The program may decide to accept up to 15 University Special student credits as fulfillment of the minimum graduate residence, graduate degree, or minor credit requirements on occasion as an exception (on a case-by-case basis). UW–Madison coursework taken as a University Special student would not be allowed to count toward the 50% graduate coursework minimum unless taken at the 700 level or above. Coursework earned ten or more years prior to admission to a doctoral degree is not allowed to satisfy requirements.
Credits per Term Allowed
Program-Specific Courses Required
Contact the program for information on any additional required courses.
Doctoral Minor/Breadth Requirements
Doctoral students must complete a doctoral minor.
Overall Graduate GPA Requirement
Other Grade Requirements
The Graduate School requires an average grade of B or better in all coursework (300 or above, not including research credits) taken as a graduate student unless conditions for probationary status require higher grades. Grades of Incomplete are considered to be unsatisfactory if they are not removed during the next enrolled semester.
The Graduate School regularly reviews the record of any student who earned grades of BC, C, D, F, or Incomplete in a graduate course (300 or above), or grade of U in research credits. This review could result in academic probation with a hold on future enrollment or in being suspended from the Graduate School.
Every graduate student is required to have an advisor. An advisor is a faculty member, or sometimes a committee, from the major department responsible for providing advice regarding graduate studies. An advisor generally serves as the thesis advisor. In many cases, an advisor is assigned to incoming students. Students can be suspended from the Graduate School if they do not have an advisor.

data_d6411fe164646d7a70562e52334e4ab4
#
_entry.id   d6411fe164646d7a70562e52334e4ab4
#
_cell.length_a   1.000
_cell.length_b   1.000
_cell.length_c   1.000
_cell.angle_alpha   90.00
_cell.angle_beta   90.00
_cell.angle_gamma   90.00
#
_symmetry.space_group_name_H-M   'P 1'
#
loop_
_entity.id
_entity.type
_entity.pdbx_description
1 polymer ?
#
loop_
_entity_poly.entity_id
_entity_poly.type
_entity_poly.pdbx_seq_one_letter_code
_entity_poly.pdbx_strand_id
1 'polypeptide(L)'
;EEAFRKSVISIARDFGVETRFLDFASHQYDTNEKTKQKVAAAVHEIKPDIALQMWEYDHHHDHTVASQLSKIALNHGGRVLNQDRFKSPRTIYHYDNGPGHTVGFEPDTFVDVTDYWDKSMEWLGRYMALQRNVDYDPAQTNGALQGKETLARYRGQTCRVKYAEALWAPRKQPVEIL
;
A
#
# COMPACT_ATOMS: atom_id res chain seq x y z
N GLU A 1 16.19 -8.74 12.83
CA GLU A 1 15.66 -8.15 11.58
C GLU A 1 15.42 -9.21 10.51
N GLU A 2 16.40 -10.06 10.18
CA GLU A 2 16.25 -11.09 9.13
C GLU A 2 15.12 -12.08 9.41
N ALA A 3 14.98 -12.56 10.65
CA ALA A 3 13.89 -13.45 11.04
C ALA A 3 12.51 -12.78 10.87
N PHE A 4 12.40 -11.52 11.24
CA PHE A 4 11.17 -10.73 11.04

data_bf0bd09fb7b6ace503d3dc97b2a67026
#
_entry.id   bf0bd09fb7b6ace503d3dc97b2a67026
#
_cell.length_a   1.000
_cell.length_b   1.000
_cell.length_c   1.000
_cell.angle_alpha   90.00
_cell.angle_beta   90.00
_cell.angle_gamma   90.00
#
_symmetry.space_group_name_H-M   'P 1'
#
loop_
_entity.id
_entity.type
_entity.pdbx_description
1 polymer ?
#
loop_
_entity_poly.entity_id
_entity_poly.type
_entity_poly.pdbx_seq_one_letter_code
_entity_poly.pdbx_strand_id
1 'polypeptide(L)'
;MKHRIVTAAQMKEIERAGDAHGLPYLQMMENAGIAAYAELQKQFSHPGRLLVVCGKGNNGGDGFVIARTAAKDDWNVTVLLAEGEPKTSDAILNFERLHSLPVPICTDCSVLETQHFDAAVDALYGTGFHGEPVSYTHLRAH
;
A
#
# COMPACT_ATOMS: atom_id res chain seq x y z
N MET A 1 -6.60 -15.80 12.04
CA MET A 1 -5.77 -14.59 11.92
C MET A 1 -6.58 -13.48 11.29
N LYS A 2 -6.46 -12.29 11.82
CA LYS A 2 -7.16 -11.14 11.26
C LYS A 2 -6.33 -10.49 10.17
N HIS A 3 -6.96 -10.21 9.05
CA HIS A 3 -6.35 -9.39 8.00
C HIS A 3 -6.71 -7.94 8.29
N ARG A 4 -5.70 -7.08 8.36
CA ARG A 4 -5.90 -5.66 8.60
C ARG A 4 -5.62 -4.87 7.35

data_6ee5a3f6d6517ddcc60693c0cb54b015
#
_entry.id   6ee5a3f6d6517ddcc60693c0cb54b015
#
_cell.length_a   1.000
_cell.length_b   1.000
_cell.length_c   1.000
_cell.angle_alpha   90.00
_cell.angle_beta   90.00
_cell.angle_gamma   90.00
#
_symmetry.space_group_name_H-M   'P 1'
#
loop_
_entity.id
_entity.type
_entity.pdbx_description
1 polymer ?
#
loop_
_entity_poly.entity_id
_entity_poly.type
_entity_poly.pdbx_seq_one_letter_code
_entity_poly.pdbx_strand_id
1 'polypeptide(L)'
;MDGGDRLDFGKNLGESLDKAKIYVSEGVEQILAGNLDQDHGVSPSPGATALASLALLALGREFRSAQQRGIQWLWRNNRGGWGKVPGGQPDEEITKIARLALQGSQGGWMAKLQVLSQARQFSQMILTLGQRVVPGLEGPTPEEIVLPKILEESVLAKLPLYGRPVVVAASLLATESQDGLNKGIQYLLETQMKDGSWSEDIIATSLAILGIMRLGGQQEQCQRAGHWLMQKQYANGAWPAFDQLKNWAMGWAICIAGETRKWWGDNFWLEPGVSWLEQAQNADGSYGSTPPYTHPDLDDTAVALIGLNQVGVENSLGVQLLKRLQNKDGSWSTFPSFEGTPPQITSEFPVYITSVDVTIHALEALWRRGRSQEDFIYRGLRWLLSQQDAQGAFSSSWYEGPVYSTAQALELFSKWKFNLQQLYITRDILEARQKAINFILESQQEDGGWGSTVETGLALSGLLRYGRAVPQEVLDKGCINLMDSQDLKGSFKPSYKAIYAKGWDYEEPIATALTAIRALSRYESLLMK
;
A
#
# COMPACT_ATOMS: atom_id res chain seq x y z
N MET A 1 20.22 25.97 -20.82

To ensure that students are making satisfactory progress toward a degree, the Graduate School expects them to meet with their advisor on a regular basis.
A committee often accomplishes advising for the students in the early stages of their studies.
Assessment and Examinations
Doctoral students are required to take a comprehensive preliminary/oral examination after they have cleared their record of all Incomplete and Progress grades (other than research and thesis). Deposit of the doctoral dissertation in the Graduate School is required.
Doctoral degree students who have been absent for ten or more consecutive years lose all credits that they have earned before their absence. Individual programs may count the coursework students completed prior to their absence for meeting program requirements; that coursework may not count toward Graduate School credit requirements.
A candidate for a doctoral degree who fails to take the final oral examination and deposit the dissertation within five years after passing the preliminary examination may by require to take another preliminary examination and to be admitted to candidacy a second time.
Contact the program for information on any language requirements.
Students who are admitted to the department must meet the Graduate School requirements, including completion of a bachelor's degree which typically consists of courses in biology, chemistry, physics, and math. If foundation course requirements have not been fulfilled before matriculation, they must be completed as early as possible in the course of study. Successful applicants typically exceed the minimum requirement of a 3.0 GPA (on a 4.0 scale); exceed the minimum required Test of English as a Foreign Language (iTOEFL) score of 92, or a 7 on the International English Language Testing System (IELTS) exam (international applicants); perform well on the Graduate Record Exam (GRE); and articulate a strong interest in the discipline in their application. Prior research experience is an asset for any applicant, and letters of recommendation from research advisors are viewed as one of the most useful means of evaluating applications.
The application deadline for the fall semester is the preceding January 2. Applications received after that date will be reviewed, but they are disadvantaged for admission and financial support.
Knowledge and Skills
- Demonstrate an understanding of the basic processes of pathogenesis, plant defense, and defense circumvention at the molecular, genetic and physiological level for each of the major groups of plant pathogens and other plant associated microorganisms.
- Demonstrate an understanding of the basic biology of microorganisms that are symbiotic with plants including fungi, bacteria, viruses, oomycetes, and nematodes.
- Demonstrate an understanding of the etiology, ecology, and epidemiology of economically significant diseases caused by the major groups of plant pathogens.
- Construct disease management strategies for the different groups of important plant pathogens.
- Demonstrate excellent problem solving skills and a deep conceptual understanding of the science of Plant Pathology.
- Convey knowledge in a variety of formats to diverse audiences including the public, students, and fellow scientists.